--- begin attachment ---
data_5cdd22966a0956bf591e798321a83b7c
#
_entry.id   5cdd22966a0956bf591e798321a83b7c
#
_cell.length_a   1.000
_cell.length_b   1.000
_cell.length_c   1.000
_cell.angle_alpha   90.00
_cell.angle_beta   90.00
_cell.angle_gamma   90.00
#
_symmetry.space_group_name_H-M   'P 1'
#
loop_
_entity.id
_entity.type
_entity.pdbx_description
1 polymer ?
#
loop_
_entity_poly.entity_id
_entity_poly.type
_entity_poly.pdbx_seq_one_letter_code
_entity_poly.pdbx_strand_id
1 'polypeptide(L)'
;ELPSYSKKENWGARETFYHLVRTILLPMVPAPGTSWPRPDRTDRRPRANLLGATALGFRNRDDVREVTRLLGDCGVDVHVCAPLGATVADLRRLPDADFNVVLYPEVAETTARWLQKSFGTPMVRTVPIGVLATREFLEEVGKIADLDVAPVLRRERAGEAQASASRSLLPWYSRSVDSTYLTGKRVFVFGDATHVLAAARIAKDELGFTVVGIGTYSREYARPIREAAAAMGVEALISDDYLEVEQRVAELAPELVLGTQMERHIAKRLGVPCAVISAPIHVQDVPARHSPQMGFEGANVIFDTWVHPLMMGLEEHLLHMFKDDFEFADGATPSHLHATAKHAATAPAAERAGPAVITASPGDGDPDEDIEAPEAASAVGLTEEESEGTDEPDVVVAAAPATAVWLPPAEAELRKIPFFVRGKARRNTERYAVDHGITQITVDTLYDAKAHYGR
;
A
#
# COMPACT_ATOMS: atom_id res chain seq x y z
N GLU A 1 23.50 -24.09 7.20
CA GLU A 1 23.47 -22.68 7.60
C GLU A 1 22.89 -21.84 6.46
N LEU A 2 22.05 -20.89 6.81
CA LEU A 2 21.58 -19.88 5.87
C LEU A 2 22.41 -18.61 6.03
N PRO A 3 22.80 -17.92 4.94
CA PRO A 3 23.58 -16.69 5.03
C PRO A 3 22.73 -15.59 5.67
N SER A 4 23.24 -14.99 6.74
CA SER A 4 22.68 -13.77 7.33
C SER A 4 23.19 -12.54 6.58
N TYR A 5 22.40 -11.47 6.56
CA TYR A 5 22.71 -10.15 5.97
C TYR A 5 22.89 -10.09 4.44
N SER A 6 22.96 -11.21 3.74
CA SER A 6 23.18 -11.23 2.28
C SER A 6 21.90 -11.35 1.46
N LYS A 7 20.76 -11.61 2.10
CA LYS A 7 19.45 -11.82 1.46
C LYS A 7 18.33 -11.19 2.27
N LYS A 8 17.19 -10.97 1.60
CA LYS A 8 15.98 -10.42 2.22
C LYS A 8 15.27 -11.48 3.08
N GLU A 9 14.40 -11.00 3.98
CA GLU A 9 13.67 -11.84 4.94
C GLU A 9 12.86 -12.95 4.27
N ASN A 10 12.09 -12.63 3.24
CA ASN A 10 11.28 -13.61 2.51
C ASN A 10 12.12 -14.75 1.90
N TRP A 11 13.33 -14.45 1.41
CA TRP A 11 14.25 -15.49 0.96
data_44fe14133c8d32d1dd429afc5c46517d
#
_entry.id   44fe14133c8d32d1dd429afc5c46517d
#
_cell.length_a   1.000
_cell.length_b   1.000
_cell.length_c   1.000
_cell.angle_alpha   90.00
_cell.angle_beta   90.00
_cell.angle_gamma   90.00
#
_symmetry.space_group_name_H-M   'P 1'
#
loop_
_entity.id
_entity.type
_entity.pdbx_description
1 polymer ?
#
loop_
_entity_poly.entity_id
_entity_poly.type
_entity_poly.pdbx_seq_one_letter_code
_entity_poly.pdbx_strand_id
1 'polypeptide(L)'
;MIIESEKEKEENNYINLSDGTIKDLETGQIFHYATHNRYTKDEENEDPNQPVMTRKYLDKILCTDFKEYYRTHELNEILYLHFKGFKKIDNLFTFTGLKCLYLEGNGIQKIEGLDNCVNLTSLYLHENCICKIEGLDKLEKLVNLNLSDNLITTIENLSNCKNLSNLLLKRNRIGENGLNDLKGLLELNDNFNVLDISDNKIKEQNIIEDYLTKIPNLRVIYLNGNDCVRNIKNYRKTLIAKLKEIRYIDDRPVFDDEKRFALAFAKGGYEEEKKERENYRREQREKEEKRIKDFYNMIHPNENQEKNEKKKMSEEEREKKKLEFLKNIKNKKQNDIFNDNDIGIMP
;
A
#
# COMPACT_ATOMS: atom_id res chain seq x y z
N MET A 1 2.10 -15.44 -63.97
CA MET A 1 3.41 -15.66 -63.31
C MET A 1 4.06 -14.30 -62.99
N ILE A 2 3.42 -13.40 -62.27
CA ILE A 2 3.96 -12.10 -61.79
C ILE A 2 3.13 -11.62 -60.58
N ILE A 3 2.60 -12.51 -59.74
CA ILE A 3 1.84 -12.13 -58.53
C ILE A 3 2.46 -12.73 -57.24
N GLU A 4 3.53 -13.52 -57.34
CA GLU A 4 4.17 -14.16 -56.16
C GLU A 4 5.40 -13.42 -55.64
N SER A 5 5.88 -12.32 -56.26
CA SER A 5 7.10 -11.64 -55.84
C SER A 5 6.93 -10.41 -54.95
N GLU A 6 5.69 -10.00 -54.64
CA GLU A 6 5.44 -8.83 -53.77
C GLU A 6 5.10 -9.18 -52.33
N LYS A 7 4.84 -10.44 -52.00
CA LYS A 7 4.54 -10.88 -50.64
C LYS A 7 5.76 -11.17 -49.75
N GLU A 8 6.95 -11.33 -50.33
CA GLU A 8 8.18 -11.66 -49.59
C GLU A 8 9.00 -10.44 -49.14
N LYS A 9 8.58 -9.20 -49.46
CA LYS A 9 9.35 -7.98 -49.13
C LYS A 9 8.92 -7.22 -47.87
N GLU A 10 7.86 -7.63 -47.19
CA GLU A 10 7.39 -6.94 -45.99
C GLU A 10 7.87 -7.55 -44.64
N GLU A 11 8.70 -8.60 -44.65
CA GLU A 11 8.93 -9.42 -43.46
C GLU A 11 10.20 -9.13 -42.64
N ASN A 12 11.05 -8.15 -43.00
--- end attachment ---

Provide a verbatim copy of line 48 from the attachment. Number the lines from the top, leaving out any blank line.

C SER A 6 21.90 -11.35 1.46